Old system: Eb 3/5 no 5819 at Stammheim, 30 September 1984.
Same series, different systems: Re 4/4 II no 11218 and Re 421 379–9 at Zürich HB on 25 October 2009.
New system: Re 460 near Erstfeld, 16 August 2008.

For more than a century, the Swiss locomotive, multiple unit, motor coach and railcar classification system, in either its original or updated forms, has been used to name and classify the rolling stock operated on the railways of Switzerland. It started out as a uniform system for the classification and naming of all rolling stock, powered and unpowered, but had been replaced and amended by the UIC classification of goods wagons.

Overview and evolution

The Swiss classification system was created by the Swiss federal railways department, and applied originally to the rolling stock of private railways, operating under government concessions. In 1902, when the Swiss Federal Railways was founded as a government railway, that new railway also became bound by the system.

Unlike the Whyte notation and AAR system, both of which are used to classify wheel arrangements, and the UIC classification of locomotive axle arrangements, the Swiss system, in both its original and updated forms, takes into account a number of other variables, including track gauge, motive power type, and maximum speed. The Swiss system is also less precise than those other systems in the way it deals with axles, because it refers only to numbers, rather than to arrangements, of powered axles, and axles as a whole. The Swiss system is therefore more a method of classifying locomotive and railcar types and series than a method of classifying wheel or axle arrangements.

The classifications for which the Swiss system provides have always been adapted to fulfil new requirements. The last modification to the original system occurred in 1968, with the (final) publication of the Directory of the Rolling Stock of the Swiss Private Railways by the Swiss Federal Agency for Transport. For carriages and wagons, the original system was progressively replaced from 1968 by the UIC international wagon classification system. However, all of Switzerland's powered rolling stock initially retained its Swiss type classification or class designation.

In 1989, the Swiss Federal Railways introduced a new classification and numbering system, which combined the old series classification, build type number and vehicle number, but was used at its inception only for new vehicles (the first one being the Re 450). The standard gauge private railways of Switzerland soon followed the example of the Swiss Federal Railways, and an agreement was reached as to the allocation of number ranges. The narrow gauge railways have largely retained the old system for locomotives, railcars and passenger carriages, but there have been some minor individual additions to the old system.

The original classification system

Here is a description of the classification system as it operated up to 1989, and as it still operates in respect of narrow gauge private railway motive power.


Locomotive class Traction type Number:
drive axles
total axles
Series or sub-class
Classification type Capital
Lower case
1st number 2nd number Roman numeral
Possible values {A;B;C;D;E;G;H;R} absent or {a;e;m} Natural number Natural number Ongoing according to
build type
Letters can
be combined
Example R e 4 4 II Re 4/4II
Locomotive with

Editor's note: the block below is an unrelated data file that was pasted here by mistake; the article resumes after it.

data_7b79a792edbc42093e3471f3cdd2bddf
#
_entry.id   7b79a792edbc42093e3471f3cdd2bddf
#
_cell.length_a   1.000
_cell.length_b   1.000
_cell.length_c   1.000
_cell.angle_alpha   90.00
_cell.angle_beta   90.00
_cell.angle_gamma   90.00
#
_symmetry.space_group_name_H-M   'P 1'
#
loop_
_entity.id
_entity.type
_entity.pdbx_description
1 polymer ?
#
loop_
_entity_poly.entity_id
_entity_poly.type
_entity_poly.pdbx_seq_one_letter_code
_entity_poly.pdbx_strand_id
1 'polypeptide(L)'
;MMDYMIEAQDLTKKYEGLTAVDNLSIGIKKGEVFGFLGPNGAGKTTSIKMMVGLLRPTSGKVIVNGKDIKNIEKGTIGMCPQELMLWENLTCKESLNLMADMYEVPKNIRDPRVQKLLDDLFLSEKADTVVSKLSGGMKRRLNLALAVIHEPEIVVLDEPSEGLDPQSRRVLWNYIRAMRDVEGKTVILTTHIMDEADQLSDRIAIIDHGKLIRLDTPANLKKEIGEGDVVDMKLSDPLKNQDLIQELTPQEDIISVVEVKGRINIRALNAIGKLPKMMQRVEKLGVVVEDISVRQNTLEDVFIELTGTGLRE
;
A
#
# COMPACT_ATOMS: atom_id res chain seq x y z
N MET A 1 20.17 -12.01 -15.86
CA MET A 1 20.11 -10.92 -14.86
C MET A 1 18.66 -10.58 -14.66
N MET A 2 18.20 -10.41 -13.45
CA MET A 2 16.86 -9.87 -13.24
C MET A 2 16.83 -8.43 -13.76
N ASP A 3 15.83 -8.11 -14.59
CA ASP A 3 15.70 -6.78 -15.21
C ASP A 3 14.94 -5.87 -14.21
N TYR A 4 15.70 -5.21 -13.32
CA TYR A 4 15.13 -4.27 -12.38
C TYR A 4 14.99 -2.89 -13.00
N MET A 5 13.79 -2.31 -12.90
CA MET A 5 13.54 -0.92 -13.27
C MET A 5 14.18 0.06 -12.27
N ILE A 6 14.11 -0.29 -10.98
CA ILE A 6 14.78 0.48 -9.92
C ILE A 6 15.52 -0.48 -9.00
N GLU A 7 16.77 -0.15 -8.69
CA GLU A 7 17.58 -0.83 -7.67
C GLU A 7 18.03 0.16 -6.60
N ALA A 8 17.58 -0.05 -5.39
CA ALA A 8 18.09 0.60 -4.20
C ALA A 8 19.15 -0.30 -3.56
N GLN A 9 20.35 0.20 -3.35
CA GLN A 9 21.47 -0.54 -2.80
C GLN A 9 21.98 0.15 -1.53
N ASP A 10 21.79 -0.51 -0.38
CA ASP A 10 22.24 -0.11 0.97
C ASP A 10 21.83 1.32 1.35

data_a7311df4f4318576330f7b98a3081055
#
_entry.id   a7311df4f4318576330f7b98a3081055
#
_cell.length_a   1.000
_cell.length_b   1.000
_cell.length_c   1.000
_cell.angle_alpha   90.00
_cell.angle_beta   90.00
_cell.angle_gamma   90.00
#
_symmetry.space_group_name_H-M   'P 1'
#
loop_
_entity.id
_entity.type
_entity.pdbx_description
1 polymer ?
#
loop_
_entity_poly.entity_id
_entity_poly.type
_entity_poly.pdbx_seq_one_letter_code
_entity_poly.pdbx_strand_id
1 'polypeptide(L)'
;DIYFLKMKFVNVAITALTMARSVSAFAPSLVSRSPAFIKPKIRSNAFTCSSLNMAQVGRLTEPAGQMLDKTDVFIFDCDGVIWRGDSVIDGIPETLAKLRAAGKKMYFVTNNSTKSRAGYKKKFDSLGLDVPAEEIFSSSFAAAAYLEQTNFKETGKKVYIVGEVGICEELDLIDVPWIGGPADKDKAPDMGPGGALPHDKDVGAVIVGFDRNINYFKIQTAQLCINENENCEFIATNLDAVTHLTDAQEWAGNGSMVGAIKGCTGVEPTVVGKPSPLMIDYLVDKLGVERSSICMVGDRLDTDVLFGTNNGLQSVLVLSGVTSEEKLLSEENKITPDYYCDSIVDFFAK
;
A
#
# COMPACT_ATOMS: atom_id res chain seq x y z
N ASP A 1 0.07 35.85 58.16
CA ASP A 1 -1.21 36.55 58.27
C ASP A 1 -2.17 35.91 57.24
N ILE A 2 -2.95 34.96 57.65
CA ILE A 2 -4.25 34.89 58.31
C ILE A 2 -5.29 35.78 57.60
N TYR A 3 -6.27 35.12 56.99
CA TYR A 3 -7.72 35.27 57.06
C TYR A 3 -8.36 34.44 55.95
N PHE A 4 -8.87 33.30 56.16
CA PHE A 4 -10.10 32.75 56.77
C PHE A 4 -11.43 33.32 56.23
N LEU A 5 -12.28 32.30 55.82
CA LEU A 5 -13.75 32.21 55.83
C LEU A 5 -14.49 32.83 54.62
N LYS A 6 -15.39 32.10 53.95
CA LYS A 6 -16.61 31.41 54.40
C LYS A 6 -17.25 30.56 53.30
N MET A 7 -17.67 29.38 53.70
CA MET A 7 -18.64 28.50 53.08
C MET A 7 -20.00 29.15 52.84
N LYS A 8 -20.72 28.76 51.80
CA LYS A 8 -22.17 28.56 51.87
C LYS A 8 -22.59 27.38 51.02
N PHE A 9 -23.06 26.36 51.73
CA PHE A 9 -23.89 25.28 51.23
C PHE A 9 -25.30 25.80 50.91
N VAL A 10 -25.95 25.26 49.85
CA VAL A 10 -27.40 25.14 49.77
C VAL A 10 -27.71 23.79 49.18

higher cornering
Electric 4 Drive axles 4 Axles 2nd Series of the
Re 4/4
Electric loco with higher
cornering speed,
all four axles are
drive axles (Bo'Bo'),
2nd series

Locomotive class

Ae 3/6III on the turntable at Brig, 20 May 2006.
Re 4/4I at Chillon Castle, 20 September 2008.
Ee 3/3 at Oberwinterthur, 14 February 2007.
Locomotive class Meaning
A Standard gauge locomotive with vmax over 80 km/h
B Standard gauge locomotive with vmax from 70 to 80 km/h
C Standard gauge locomotive with vmax from 60 and 65 km/h
D Standard gauge locomotive vmax from 45 to 55 km/h
E Shunting locomotive, Steam tank locomotive
F Electric locomotive (only to 1920)
G Narrow gauge locomotive for adhesion operation
H Locomotive with rack rail operation
R Locomotive with higher cornering speed compared with A and vmax at least 110 km/h
T Tractor

There is no provision for combining the codes A, B, C, D, E, G, R and T.

The combination of H and G is possible. HG would therefore be a narrow gauge locomotive, with a mix of adhesion and rack rail drive. However, the editions of the official list of rolling stock published up to 1939 generally defined HG as "Locomotive for adhesion and rack rail drive", and classified the standard gauge RHB steam locomotives as HG 1/2. Since 1966, in respect of railcars and tractors, he or hm has meant pure rack rail drive, and eh or mh has meant a mix of adhesion and rack rail drive.

Steam powered tank locomotives were always given an E, and the maximum speed of the locomotive was designated with a lower case letter. Thus, an Ea 3/6 was a tank locomotive with vmax > 80 kilometres per hour (50 mph), three coupled drive axles, and three unpowered axles. With steam locomotives, separate driving mechanisms were displayed. So, for example, a Mallet locomotive was named G 2x2/2 or G 2/3+2/2, and not G 4/4 or G 4/5.

Up until 1920, standard gauge electric locomotives were given the letter F and a lower case letter for the maximum speed level. The class later designated as Be 5/7 was therefore originally named Fb 5/7, and the first Be 4/6 was still designated Fb 2x2/3 as at the date of its delivery.

The designation R (for rapid) was originally intended for locomotives with an axle load of under 16 tonnes (16 long tons; 18 short tons). These lightweight locomotives exert less stress on the rails when they negotiate curves, and were therefore permitted to do so at higher speeds (e.g. 125 kilometres per hour (78 mph), instead of 110 kilometres per hour (68 mph)). With the introduction of the Re 4/4II, the axle load limit was dropped following extensive testing. Several locomotives were later given approval for higher cornering speeds, to which their type designation had not yet been adapted (e.g. the BLS ABDe 4/8 or the Schweizer Hochleistungstriebwagen).